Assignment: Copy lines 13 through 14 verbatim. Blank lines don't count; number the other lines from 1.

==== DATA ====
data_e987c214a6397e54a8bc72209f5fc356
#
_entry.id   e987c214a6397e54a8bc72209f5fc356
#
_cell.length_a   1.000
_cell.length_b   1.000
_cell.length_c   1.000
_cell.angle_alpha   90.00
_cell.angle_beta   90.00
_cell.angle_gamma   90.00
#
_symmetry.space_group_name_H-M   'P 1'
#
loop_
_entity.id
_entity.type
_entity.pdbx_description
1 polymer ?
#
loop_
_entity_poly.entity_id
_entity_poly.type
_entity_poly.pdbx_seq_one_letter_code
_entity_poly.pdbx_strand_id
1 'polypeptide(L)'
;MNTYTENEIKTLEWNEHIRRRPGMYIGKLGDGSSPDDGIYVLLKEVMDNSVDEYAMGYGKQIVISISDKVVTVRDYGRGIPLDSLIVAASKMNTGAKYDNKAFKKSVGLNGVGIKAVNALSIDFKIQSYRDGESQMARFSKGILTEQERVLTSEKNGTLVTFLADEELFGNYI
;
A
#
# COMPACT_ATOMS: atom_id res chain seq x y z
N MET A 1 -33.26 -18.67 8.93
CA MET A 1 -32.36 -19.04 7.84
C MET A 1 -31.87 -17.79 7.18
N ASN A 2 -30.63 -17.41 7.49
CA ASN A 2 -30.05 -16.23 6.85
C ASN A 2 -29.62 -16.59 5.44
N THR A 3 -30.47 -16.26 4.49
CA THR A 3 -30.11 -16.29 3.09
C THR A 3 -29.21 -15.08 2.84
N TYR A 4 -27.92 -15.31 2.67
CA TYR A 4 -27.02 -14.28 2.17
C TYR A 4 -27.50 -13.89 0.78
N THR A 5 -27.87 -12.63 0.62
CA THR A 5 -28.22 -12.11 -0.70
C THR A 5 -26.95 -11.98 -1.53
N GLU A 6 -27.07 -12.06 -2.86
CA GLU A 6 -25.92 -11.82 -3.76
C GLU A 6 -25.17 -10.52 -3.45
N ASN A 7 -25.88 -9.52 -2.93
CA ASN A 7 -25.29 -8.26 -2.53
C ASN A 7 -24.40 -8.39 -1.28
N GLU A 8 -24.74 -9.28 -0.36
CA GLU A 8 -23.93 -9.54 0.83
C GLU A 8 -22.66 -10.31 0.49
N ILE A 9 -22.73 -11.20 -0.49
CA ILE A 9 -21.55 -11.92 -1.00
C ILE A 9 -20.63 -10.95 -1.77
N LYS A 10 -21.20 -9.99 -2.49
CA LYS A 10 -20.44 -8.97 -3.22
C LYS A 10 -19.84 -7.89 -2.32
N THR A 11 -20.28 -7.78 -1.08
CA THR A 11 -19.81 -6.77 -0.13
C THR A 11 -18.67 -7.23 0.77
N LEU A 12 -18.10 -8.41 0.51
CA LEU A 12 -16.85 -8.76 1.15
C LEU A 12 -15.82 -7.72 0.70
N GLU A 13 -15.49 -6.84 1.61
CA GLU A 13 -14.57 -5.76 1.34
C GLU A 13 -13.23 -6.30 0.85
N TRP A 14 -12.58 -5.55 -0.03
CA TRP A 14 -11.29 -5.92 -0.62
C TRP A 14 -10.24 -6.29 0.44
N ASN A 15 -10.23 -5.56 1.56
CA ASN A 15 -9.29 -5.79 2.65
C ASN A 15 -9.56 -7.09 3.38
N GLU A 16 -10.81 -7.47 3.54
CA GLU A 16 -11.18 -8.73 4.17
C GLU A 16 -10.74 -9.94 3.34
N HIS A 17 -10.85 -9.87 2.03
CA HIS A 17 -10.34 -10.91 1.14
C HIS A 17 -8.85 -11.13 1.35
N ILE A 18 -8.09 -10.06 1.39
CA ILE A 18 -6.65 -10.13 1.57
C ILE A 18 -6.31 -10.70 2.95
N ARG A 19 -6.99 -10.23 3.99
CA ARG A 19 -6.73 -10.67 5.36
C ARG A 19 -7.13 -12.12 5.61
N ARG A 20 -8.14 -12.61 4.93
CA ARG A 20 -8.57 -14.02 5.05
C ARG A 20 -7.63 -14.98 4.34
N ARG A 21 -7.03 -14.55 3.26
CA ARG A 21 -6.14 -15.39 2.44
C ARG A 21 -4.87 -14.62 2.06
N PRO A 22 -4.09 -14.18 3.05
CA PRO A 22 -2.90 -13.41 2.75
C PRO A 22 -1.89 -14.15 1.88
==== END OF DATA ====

#
loop_